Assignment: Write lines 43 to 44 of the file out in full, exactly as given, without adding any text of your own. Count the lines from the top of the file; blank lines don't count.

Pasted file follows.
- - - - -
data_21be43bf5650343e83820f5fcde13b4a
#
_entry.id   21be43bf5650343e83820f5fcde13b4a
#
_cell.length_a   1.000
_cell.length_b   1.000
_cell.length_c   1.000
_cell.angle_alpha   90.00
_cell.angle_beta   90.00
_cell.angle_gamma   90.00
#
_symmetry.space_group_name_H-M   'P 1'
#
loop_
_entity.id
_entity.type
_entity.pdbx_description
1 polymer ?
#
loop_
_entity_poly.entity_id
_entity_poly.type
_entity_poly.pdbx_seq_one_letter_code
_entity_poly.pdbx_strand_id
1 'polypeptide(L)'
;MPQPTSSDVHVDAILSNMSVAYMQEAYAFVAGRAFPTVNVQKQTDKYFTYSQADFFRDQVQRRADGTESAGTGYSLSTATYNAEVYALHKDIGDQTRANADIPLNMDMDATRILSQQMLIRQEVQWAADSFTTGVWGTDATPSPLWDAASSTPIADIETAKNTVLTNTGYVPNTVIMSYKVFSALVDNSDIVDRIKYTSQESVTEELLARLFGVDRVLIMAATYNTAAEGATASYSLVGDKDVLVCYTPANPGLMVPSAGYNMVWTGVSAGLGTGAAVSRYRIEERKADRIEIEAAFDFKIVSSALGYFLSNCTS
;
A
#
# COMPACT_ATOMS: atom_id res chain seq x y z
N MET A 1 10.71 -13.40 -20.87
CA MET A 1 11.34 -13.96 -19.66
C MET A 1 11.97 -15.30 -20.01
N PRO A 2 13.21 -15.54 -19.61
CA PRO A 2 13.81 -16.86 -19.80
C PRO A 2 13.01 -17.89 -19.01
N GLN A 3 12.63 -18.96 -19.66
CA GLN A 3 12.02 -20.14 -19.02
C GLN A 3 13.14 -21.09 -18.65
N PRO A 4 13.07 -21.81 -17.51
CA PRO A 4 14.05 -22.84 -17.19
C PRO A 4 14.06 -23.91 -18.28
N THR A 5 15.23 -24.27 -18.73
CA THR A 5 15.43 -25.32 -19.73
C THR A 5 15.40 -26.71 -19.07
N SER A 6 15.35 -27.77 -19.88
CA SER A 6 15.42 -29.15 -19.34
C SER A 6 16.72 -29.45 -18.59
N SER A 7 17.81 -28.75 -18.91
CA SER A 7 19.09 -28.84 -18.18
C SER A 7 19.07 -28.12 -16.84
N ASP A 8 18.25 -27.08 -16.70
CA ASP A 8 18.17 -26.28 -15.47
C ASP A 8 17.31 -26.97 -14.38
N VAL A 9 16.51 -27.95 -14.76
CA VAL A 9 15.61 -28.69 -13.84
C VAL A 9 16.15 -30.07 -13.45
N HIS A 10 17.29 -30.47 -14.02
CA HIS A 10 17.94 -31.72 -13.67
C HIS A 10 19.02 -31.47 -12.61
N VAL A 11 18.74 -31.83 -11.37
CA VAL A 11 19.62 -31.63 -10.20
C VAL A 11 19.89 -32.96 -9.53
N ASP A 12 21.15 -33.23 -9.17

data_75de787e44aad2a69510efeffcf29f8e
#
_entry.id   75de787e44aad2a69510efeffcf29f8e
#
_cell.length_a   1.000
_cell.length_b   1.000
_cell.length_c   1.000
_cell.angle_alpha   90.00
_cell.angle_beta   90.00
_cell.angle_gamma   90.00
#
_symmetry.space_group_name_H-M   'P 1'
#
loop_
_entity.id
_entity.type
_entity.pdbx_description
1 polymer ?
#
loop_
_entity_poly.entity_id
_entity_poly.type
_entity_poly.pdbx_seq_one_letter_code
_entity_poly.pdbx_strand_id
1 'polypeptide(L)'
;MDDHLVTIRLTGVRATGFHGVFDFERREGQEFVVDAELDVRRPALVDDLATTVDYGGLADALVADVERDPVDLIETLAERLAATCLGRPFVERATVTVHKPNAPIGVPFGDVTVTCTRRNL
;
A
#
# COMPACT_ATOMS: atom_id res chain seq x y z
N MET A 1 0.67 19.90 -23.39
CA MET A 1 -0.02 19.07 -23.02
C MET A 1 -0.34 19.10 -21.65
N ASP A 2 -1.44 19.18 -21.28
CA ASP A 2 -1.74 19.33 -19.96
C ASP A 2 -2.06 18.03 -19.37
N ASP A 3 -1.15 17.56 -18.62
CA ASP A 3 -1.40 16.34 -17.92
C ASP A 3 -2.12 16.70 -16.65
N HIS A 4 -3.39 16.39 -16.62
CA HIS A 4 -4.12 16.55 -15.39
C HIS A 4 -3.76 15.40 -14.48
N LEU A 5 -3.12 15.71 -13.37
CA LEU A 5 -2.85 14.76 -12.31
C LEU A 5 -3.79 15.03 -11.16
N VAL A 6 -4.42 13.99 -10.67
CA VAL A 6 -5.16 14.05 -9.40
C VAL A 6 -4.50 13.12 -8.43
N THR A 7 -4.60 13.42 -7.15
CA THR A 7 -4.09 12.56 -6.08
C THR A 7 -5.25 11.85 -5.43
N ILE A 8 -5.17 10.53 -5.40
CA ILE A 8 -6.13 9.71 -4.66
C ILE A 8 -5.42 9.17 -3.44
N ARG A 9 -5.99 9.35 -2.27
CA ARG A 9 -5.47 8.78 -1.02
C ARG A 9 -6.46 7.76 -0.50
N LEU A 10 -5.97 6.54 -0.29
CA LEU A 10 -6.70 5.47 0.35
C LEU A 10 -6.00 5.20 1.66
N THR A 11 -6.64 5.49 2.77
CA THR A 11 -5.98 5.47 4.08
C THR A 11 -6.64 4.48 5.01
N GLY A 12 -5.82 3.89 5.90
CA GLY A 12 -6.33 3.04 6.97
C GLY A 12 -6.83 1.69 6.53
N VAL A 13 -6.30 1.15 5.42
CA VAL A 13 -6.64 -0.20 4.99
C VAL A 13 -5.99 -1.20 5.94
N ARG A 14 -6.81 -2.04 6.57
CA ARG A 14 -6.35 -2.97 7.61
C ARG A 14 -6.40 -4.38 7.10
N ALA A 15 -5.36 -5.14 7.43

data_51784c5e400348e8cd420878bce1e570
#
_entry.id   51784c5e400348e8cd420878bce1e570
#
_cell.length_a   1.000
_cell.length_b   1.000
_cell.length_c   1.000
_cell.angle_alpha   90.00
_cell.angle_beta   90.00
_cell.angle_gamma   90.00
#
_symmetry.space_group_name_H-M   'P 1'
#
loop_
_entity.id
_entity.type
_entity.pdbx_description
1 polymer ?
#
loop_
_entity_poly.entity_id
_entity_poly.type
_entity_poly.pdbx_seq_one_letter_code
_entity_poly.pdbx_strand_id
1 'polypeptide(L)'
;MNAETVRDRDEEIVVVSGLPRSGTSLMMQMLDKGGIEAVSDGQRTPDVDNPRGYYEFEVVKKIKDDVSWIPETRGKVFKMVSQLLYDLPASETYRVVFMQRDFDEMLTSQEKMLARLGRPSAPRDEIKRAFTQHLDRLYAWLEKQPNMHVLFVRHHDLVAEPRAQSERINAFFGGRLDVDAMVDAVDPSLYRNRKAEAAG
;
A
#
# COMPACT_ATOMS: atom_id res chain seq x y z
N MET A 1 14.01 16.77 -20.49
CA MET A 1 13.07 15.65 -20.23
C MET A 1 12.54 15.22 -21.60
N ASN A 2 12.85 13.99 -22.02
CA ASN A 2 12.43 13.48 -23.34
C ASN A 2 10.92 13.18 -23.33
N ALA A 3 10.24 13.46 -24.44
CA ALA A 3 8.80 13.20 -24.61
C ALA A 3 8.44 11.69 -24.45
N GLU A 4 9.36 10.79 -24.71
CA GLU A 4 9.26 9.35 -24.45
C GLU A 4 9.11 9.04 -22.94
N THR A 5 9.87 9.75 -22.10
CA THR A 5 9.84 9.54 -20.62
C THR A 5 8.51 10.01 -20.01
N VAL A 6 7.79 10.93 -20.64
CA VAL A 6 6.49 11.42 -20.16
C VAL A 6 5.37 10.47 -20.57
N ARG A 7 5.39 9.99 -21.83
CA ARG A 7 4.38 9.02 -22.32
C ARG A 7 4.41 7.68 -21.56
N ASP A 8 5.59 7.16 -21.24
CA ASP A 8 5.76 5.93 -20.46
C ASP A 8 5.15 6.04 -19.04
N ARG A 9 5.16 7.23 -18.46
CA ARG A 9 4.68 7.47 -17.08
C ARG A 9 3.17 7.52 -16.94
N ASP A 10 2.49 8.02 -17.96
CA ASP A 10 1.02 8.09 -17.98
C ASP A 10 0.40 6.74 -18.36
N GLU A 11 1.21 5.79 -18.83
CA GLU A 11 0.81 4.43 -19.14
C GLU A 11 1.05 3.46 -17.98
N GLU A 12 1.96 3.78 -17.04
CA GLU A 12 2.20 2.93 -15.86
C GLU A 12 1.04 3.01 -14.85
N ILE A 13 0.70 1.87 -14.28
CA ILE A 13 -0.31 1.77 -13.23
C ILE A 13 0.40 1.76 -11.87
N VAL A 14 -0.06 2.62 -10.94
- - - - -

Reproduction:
N THR A 5 15.23 -24.27 -18.73
CA THR A 5 15.43 -25.32 -19.73